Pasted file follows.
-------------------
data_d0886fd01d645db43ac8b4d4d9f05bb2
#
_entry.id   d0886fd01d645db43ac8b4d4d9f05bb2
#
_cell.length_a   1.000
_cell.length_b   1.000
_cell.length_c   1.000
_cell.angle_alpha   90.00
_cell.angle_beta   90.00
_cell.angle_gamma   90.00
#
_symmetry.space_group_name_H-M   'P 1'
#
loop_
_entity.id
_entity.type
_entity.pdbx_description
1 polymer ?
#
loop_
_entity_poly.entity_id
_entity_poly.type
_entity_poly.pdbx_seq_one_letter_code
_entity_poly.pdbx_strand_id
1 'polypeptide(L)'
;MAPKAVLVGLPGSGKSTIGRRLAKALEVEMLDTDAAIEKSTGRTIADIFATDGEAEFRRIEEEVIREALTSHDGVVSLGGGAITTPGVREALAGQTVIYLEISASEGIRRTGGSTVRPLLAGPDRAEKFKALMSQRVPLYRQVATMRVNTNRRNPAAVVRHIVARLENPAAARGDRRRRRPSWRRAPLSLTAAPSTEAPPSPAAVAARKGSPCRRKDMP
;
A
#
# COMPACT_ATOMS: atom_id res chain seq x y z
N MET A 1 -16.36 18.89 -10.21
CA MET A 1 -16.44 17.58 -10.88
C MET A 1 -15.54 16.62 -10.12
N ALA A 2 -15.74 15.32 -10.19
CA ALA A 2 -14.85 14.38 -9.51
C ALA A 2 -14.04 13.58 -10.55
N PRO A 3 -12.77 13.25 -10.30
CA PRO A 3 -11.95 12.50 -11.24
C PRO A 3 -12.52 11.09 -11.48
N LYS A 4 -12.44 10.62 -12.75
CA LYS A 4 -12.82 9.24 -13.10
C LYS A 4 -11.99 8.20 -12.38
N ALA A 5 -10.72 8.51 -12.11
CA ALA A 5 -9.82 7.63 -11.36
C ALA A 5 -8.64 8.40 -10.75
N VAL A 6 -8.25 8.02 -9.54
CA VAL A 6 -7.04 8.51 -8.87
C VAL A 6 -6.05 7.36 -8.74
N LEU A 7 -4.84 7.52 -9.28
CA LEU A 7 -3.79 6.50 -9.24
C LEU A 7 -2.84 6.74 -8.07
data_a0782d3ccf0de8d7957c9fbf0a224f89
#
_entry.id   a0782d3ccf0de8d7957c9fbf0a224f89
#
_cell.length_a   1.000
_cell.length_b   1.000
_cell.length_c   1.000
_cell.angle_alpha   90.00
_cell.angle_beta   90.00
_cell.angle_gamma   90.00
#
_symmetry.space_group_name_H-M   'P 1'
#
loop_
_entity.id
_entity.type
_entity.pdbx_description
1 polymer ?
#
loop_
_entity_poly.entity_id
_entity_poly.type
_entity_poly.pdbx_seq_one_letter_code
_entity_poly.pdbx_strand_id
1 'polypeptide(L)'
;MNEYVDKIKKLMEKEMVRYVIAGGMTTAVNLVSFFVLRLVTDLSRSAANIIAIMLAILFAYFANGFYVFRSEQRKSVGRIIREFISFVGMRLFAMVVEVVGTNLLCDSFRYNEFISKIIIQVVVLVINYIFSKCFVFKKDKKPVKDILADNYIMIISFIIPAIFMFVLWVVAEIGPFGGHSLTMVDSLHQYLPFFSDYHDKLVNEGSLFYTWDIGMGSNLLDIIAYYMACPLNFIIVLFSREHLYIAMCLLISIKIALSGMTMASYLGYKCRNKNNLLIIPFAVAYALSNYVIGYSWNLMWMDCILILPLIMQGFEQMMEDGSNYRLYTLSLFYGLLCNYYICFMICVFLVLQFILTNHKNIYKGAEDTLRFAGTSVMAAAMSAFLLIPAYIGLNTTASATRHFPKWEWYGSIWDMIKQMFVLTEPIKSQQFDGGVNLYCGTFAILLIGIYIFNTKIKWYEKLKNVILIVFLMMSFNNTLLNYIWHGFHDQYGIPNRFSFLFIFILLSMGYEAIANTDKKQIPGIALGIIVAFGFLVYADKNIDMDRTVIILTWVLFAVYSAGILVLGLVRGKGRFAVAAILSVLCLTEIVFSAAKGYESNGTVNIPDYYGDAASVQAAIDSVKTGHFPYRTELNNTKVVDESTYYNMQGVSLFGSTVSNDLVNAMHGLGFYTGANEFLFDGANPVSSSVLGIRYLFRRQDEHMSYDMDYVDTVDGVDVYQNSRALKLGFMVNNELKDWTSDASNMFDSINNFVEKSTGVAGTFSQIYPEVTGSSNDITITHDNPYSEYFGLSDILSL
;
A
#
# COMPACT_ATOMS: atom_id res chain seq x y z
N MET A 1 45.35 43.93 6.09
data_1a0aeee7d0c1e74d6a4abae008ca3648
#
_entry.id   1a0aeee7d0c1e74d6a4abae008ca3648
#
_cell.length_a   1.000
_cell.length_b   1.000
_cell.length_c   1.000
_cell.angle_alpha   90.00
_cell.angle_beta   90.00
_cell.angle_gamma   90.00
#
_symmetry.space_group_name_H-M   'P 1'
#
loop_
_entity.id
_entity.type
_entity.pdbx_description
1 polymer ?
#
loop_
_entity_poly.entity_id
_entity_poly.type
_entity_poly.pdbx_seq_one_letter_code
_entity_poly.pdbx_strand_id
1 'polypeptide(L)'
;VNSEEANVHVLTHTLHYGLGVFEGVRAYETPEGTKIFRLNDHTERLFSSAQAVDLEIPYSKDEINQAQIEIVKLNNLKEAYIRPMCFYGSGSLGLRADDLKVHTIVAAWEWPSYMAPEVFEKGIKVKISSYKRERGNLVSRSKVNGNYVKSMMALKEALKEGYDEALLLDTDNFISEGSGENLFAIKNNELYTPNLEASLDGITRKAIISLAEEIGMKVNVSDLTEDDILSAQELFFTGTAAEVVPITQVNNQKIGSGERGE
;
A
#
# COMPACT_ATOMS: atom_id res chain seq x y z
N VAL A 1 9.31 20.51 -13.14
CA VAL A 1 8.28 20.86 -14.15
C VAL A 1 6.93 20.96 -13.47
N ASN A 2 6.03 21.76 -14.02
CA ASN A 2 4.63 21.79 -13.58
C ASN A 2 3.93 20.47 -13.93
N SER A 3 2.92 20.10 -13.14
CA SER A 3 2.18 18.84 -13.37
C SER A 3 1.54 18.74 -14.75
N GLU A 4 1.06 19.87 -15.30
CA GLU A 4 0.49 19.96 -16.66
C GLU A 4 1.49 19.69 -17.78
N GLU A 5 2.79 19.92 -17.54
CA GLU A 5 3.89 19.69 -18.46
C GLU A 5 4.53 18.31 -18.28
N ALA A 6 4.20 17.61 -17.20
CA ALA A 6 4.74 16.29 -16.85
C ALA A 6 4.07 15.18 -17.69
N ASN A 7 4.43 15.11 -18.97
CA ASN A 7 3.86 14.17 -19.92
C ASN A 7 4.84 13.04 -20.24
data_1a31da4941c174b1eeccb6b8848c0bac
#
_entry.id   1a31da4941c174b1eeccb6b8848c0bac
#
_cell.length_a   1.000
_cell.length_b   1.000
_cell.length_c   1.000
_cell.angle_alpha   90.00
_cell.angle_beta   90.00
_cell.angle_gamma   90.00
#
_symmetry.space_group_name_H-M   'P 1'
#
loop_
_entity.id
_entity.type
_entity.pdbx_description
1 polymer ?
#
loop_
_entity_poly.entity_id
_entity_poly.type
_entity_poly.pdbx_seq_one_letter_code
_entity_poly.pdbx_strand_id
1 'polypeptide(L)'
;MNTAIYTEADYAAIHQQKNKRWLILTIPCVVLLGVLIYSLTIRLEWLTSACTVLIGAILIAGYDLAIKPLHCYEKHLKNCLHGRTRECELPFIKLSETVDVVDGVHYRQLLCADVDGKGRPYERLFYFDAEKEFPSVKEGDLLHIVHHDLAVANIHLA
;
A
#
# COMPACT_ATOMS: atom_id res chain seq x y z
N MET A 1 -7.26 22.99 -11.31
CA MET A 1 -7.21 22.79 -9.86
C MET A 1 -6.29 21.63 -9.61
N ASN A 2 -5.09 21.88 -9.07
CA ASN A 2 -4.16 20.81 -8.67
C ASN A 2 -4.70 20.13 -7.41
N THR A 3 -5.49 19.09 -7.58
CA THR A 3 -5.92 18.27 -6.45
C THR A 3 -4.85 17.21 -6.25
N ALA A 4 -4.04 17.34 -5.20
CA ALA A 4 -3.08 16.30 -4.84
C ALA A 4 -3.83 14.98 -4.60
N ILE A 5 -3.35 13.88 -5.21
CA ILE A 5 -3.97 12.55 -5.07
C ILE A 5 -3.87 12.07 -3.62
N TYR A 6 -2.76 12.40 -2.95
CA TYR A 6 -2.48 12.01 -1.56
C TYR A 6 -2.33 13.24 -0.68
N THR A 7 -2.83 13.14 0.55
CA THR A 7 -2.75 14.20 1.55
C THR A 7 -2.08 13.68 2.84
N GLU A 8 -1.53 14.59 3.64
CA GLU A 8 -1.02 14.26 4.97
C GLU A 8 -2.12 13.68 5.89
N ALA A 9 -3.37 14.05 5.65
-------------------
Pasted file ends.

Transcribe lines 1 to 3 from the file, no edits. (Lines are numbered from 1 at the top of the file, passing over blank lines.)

data_d0886fd01d645db43ac8b4d4d9f05bb2
#
_entry.id   d0886fd01d645db43ac8b4d4d9f05bb2